Saving rhinos: by shaving their horns off?
In this photograph taken Sept. 26, 2012, Indian villagers look at a wounded endangered one-horned rhino that was shot and dehorned by poachers near Kaziranga National Park, about 250 kilometers east of Guwahati.
Can rhinos be saved from extinction if their horns are humanely shaved of?
That is the controversial subject of a recent paper in Science journal by researchers at the University of Queensland in Australia.
In their report, the researchers argue that by humanely shaving the horns of live rhinos, the material generated could meet global demand. Rhinos grow about .9 kilogram of horn every year and scientists say that the risks to the animals from horn “harvesting” are minimal.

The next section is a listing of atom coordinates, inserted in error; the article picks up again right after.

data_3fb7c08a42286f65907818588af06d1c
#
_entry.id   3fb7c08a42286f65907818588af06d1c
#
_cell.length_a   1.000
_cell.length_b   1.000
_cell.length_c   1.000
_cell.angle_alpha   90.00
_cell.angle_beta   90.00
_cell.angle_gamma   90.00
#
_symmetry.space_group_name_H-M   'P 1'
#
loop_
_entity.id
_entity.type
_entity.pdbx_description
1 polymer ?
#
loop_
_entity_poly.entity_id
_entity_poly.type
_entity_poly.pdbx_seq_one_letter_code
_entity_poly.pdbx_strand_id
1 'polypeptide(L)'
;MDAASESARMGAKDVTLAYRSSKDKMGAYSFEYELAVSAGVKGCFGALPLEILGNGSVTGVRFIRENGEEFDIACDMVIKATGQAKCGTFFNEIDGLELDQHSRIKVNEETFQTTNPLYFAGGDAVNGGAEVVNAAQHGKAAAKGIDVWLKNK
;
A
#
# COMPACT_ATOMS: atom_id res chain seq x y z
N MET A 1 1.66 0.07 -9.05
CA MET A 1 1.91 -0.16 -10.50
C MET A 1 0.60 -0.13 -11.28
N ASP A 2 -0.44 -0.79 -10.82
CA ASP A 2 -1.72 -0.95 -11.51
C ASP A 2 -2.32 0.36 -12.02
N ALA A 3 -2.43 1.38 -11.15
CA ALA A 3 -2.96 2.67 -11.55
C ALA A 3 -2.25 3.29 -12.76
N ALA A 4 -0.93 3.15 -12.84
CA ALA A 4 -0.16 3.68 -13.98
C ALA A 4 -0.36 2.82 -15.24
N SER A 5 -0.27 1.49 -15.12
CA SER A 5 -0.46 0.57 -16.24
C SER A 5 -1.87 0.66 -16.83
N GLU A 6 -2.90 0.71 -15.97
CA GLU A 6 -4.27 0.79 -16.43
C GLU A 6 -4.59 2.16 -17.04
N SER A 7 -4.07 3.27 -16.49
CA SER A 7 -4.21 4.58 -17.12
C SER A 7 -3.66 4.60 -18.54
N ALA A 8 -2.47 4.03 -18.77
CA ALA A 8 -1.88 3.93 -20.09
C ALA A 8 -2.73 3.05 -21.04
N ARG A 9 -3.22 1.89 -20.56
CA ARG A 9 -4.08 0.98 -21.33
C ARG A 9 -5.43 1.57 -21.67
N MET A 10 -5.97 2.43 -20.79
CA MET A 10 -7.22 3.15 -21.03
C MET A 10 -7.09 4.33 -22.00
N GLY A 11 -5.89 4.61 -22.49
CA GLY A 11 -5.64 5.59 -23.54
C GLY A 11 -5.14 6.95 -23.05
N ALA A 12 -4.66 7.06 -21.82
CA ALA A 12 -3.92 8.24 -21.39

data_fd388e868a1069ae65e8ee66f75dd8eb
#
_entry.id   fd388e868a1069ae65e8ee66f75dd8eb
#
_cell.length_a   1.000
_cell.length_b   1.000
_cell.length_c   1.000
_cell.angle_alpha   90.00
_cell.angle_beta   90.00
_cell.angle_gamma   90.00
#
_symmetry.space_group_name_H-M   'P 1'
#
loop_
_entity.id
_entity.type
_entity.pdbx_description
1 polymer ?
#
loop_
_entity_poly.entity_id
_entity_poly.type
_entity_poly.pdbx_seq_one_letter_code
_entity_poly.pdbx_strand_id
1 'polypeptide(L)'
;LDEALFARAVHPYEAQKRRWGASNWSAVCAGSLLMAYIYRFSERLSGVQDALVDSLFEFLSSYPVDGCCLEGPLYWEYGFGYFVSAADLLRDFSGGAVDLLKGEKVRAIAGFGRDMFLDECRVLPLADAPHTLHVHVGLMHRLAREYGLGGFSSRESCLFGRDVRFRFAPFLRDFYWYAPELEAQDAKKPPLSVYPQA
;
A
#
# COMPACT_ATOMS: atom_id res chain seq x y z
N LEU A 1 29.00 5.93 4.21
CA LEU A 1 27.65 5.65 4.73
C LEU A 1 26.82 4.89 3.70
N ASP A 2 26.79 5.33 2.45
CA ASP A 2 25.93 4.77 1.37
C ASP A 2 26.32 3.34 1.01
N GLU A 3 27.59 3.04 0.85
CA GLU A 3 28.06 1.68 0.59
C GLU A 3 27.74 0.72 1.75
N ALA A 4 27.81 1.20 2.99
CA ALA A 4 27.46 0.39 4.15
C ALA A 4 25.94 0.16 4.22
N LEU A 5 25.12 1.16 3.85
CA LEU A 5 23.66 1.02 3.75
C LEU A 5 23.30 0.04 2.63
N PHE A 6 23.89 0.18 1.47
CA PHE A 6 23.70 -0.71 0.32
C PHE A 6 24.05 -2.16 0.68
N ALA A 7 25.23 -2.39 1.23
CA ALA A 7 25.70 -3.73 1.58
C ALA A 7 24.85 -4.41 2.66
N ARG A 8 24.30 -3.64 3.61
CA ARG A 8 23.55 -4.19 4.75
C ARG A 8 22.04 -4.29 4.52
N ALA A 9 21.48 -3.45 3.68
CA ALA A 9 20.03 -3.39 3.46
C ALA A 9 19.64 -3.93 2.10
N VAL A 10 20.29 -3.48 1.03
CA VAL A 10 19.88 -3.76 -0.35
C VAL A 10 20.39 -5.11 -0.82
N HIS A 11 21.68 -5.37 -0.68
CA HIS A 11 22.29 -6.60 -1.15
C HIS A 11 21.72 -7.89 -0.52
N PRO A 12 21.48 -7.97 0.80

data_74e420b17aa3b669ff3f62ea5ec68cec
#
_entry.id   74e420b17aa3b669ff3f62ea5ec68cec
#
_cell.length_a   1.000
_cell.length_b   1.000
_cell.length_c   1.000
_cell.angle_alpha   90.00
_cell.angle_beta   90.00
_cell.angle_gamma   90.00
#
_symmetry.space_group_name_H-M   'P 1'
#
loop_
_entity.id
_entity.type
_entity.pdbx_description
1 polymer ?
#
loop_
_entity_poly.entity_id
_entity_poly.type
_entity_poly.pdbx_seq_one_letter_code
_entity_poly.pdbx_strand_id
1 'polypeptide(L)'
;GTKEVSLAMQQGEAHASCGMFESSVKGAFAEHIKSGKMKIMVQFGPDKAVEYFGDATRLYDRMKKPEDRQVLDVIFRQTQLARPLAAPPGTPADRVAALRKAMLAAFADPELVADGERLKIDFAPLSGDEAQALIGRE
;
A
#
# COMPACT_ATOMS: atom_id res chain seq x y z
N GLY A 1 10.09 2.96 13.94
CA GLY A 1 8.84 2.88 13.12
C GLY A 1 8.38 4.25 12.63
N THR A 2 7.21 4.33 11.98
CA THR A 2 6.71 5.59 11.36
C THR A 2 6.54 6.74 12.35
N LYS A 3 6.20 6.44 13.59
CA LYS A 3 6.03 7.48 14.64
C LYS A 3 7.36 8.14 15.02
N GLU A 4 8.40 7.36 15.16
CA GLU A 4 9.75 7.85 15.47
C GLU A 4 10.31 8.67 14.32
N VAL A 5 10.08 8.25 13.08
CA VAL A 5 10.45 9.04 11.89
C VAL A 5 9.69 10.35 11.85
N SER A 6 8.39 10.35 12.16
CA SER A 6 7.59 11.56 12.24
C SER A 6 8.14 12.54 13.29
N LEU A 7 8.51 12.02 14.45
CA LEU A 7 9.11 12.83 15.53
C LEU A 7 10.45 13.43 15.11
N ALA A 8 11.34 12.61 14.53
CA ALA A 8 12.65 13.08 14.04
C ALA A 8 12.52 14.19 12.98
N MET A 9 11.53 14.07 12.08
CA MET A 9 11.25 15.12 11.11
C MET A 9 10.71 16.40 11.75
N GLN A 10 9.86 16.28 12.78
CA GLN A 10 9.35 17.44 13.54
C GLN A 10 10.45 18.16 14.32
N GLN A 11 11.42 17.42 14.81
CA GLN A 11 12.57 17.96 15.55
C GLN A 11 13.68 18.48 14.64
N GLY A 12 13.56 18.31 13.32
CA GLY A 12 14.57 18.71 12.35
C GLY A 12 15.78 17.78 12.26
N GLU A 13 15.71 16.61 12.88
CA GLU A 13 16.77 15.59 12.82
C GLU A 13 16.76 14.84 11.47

That way, the demand for horn could be met legally by humanely shaving the horns of live rhinos, and from animals that die of natural causes, the scientists said.
It would save rhinos from poachers.
At present in South Africa, poachers are killing two rhinos every day on an average.
It is estimated that there are around 20,000 White rhinos left now, with the majority in South Africa and Namibia. There are also an estimated 5,000 Black rhinos still alive but in South Africa, poachers are killing two rhinos every day.
Trade in rhino horn is prohibited but the article in Science says the ban is boosting illegal poaching by constricting the supply of rhino horn and driving up the price: for example, in 1993, a kilogram sold for around $4,700 but in 2012, it was selling for as much as $65,000.
South-East Asian countries like China, Vietnam and Thailand use rhino horns for traditional medicines.
Raveena Aulakh is the Toronto Star's environment reporter. She is intrigued by climate change and its impact, now and long-term. Follow her on Twitter @raveenaaulakh